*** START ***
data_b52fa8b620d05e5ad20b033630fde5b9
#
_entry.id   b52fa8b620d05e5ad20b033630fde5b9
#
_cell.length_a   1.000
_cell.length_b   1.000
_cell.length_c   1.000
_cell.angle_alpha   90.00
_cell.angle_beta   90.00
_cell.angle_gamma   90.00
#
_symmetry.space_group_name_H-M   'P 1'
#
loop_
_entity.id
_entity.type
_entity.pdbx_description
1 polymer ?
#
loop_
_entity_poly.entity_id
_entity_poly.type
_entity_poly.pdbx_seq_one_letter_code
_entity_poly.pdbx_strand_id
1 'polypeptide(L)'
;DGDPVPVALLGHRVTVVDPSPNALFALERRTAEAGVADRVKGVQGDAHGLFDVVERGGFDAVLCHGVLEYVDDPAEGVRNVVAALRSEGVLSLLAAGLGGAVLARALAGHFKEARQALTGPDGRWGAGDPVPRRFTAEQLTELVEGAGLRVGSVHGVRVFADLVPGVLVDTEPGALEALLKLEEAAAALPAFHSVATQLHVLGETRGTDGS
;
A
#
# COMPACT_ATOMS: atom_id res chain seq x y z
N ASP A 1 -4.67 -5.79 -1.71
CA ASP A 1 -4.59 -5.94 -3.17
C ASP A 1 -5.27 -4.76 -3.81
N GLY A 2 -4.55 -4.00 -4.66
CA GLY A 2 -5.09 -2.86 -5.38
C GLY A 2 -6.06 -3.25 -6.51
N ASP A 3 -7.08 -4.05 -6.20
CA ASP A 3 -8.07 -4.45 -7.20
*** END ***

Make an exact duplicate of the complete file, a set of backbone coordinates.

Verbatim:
data_b52fa8b620d05e5ad20b033630fde5b9
#
_entry.id   b52fa8b620d05e5ad20b033630fde5b9
#
_cell.length_a   1.000
_cell.length_b   1.000
_cell.length_c   1.000
_cell.angle_alpha   90.00
_cell.angle_beta   90.00
_cell.angle_gamma   90.00
#
_symmetry.space_group_name_H-M   'P 1'
#
loop_
_entity.id
_entity.type
_entity.pdbx_description
1 polymer ?
#
loop_
_entity_poly.entity_id
_entity_poly.type
_entity_poly.pdbx_seq_one_letter_code
_entity_poly.pdbx_strand_id
1 'polypeptide(L)'
;DGDPVPVALLGHRVTVVDPSPNALFALERRTAEAGVADRVKGVQGDAHGLFDVVERGGFDAVLCHGVLEYVDDPAEGVRNVVAALRSEGVLSLLAAGLGGAVLARALAGHFKEARQALTGPDGRWGAGDPVPRRFTAEQLTELVEGAGLRVGSVHGVRVFADLVPGVLVDTEPGALEALLKLEEAAAALPAFHSVATQLHVLGETRGTDGS
;
A
#
# COMPACT_ATOMS: atom_id res chain seq x y z
N ASP A 1 -4.67 -5.79 -1.71
CA ASP A 1 -4.59 -5.94 -3.17
C ASP A 1 -5.27 -4.76 -3.81
N GLY A 2 -4.55 -4.00 -4.66
CA GLY A 2 -5.09 -2.86 -5.38
C GLY A 2 -6.06 -3.25 -6.51
N ASP A 3 -7.08 -4.05 -6.20
CA ASP A 3 -8.07 -4.45 -7.20